64-Bit Processor VendorsMajor developers/suppliers of 64-bit chips: Vendor Processor Features Availability CompaqAlphaHighest performanceAvailable on Compaq servers IntelIA-64Supports NT and Available in limited Unixquantities on Windows.NET servers IBMPowerPCTailored to run Available on AIX UnixRS/6000HP HP PA-RISCTailored to run HP-UX SunUltraSPARCTailored to run Solaris Available on Sun servers
In the future the technician predict that the technology will meet the “wall” When the limits of current microprocessor design and fabrication will be reach in year 2010 and 2020. In the future people predict that the speed and the function will be more faster and stronger as the price of it will decrease. Moore’s Law: the rate of increase in transistor density on microchips had increased steadily, roughly doubling every 18 to 24 months. Rock’s Law: the cost of fabrication facilities for the latest generation of chips doubles every four years. Conclusion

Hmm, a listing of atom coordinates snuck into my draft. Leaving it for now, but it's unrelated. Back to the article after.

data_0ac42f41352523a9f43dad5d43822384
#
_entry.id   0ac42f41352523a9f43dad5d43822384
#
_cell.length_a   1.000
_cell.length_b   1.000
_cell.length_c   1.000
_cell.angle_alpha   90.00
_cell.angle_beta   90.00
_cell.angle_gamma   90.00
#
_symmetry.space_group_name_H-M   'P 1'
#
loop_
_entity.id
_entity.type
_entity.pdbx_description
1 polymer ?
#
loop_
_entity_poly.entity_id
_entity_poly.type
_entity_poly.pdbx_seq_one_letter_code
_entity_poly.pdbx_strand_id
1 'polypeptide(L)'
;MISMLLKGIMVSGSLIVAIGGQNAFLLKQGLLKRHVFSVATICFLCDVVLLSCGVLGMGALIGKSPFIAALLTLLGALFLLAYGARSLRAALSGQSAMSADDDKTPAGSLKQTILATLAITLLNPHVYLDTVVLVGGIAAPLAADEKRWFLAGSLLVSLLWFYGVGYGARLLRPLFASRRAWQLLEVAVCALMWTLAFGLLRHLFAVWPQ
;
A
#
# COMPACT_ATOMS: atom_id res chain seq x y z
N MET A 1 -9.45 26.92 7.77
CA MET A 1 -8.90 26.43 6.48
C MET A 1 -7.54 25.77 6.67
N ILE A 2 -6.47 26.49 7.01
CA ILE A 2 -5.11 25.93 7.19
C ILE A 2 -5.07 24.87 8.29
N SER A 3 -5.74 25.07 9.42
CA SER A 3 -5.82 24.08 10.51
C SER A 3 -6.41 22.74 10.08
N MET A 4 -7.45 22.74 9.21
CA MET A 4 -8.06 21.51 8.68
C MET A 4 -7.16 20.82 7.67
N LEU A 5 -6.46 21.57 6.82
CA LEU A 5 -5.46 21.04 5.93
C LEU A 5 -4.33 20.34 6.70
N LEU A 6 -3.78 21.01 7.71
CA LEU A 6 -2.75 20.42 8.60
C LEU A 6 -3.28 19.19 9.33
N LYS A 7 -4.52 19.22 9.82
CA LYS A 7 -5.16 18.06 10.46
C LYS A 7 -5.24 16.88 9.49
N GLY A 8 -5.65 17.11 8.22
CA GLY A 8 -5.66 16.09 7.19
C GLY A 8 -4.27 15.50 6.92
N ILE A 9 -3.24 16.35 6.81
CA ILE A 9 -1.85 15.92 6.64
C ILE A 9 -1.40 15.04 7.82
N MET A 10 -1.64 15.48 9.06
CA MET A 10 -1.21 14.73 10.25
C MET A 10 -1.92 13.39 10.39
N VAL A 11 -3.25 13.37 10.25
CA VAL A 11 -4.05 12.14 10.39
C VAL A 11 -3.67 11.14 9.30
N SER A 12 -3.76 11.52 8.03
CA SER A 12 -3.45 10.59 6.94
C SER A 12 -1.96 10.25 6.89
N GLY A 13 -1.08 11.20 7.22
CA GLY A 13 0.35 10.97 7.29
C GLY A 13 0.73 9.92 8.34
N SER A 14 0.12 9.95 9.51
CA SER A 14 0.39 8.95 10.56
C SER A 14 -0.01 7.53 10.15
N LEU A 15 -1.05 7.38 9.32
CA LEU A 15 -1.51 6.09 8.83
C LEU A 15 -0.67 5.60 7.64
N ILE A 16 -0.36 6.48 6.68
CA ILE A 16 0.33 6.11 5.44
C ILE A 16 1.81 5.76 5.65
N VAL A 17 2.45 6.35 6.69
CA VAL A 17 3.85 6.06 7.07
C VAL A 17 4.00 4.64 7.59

References: Text Book: Burd, Stephen D. Systems Architecture. Third edition. Course Technology, 2001. ISBN 0-619-0341801 Capron H.L, Johnson J.A, Computers Tools for an Information Age. Edition 7. 2002. ISBN 0-13-091954-3 http://miami.int.gu.edu.au/dbs/1010/lectures/lect ure7/Burd-pp110-123.html http://miami.int.gu.edu.au/dbs/1010/lectures/lect ure7/Burd-pp110-123.html http://miami.int.gu.edu.au/dbs/1010/lectures/lect ure7/Burd-pp110-123.html (http://www.extremetech.com/article2/0,3973,23 1,00.asp) http://www.extremetech.com/article2/0,3973,23 1,00.asphttp://www.extremetech.com/article2/0,3973,23 1,00.asp